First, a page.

Thursday, October 20, 2011

OWS: Which Constitution, Which Government?

Jason Mazzone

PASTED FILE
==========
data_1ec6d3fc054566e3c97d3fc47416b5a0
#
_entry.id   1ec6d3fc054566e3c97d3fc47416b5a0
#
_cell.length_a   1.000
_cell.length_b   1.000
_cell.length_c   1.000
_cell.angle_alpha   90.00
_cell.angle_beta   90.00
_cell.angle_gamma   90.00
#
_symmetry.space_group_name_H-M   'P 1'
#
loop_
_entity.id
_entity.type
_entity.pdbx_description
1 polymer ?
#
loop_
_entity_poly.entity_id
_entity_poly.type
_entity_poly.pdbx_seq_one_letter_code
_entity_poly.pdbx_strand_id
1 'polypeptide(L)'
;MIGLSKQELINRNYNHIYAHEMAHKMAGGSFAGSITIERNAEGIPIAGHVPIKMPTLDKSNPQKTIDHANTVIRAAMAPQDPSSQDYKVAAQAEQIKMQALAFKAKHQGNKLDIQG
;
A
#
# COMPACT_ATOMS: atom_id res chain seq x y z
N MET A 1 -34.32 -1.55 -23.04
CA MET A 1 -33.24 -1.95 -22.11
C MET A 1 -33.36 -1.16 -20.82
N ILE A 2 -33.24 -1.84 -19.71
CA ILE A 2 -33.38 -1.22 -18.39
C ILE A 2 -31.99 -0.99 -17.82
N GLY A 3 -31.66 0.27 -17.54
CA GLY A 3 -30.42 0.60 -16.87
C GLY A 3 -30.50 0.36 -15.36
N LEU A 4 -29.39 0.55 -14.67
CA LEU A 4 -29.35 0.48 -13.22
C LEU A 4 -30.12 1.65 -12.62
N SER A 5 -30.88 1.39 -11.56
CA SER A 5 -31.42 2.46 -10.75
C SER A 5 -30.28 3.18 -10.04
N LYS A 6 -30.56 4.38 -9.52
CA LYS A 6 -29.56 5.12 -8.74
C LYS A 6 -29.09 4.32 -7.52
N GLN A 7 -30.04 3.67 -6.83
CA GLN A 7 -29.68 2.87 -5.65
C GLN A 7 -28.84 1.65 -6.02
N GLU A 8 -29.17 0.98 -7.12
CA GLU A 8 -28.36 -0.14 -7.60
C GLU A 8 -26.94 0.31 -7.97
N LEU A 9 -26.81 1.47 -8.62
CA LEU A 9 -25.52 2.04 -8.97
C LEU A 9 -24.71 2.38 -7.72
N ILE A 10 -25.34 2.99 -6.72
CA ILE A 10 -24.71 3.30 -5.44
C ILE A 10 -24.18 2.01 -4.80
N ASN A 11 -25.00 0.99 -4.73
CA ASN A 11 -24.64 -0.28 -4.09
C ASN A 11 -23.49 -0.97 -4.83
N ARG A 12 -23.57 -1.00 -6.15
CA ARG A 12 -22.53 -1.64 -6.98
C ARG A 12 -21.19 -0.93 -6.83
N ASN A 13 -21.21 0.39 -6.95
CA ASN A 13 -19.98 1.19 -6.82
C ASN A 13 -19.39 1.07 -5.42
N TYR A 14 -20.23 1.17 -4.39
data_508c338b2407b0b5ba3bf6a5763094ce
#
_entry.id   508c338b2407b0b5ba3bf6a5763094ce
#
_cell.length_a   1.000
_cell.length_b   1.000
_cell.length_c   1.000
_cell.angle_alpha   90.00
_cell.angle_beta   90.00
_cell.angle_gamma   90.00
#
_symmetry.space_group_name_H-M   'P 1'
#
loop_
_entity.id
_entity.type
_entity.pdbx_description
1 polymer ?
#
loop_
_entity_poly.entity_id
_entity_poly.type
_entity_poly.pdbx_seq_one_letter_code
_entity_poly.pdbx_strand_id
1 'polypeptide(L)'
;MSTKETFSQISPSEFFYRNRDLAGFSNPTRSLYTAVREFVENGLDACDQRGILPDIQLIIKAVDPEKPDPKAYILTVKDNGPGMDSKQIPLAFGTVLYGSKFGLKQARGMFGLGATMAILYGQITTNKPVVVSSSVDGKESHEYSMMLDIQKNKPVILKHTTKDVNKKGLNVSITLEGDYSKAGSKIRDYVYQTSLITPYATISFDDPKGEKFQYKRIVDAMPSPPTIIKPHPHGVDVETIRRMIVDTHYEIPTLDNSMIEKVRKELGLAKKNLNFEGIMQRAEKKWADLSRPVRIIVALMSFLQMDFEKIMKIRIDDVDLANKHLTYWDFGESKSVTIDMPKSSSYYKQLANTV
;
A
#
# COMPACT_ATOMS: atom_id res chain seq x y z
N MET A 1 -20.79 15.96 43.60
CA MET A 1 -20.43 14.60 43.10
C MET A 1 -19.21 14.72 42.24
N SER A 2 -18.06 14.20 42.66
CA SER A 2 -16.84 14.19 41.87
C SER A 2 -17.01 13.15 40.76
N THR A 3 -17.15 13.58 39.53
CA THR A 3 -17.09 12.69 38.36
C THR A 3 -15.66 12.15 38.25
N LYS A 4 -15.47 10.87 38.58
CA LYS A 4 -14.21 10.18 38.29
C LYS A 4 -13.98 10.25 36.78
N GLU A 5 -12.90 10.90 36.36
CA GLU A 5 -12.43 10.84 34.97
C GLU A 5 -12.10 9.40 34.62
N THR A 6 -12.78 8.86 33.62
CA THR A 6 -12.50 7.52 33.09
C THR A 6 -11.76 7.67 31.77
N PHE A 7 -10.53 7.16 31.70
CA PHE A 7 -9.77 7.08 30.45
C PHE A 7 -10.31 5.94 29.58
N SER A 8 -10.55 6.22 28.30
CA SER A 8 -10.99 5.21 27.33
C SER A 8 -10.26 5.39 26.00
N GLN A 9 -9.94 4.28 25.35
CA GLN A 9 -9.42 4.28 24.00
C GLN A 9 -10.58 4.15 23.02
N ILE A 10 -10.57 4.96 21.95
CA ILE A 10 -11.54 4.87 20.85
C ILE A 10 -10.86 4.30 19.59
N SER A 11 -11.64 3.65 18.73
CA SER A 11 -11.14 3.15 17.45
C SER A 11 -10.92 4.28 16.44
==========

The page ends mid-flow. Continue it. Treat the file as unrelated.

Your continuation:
As somebody who has written extensively about the Guarantee Clause of Article IV, I was struck by Jack Balkin's recent post on the Clause as providing a constitutional hook for the Occupy Wall Street protests. Jack calls for OWS to dust of Article IV and to invoke it as the clause that gives the protestors' grievances about how government is failing a constitutional dimension. I agree that the Guarantee Clause should get more attention than it has until now. But there is a significant problem with respect to OWS making use of this Clause. The Guarantee Clause imposes an obligation on the federal government with respect to state government. It reads: "The United States shall guarantee to every State in this Union, a Republican Form of Government." Jack invokes the Guarantee Clause to confront a "Senate . . . for sale." But the Guarantee Clause does not say that the federal government must be a "Republican form of government." (Perhaps there are other places in the Constitution one might find the basis for such a command.) Thus, to the extent the Guarantee Clause is a useful vehicle for a complaint about government, it is useful only to complain about the shortcomings of state governments (and secondarily the failure of the federal government to correct those shortcomings). Yet OWS, as Jack's post itself suggests, seems focused primarily on failings of the federal governnment: the paralyzed Congress, federal tax rates perceived as unfair, corporate influence in Washington, and so on. Use of the Guarantee Clause, in OWS or elsewhere, however, requires an articulation of why the laws, including perhaps the constitutions, of state governments are not republican. Because the Guarantee Clause is limited to state government, it will be hard for OWS or any other social movement to gain constitutional traction via this Clause. (Is New York State responsible for concentrations of wealth that OWS complain about on Wall Street? Which other states are insufficiently Republican? All of them?) And while OWS agitates against the federal government, use of the Guarantee Clause requires dependence upon the federal government to rectify the perceived shortcomings in the states. A constitutional movement grounded in the Guarantee Clause is thus one that convinces the federal government to address problems within the states. I don't see that to fit too well with how OWS views the federal government and what is presently seeks.

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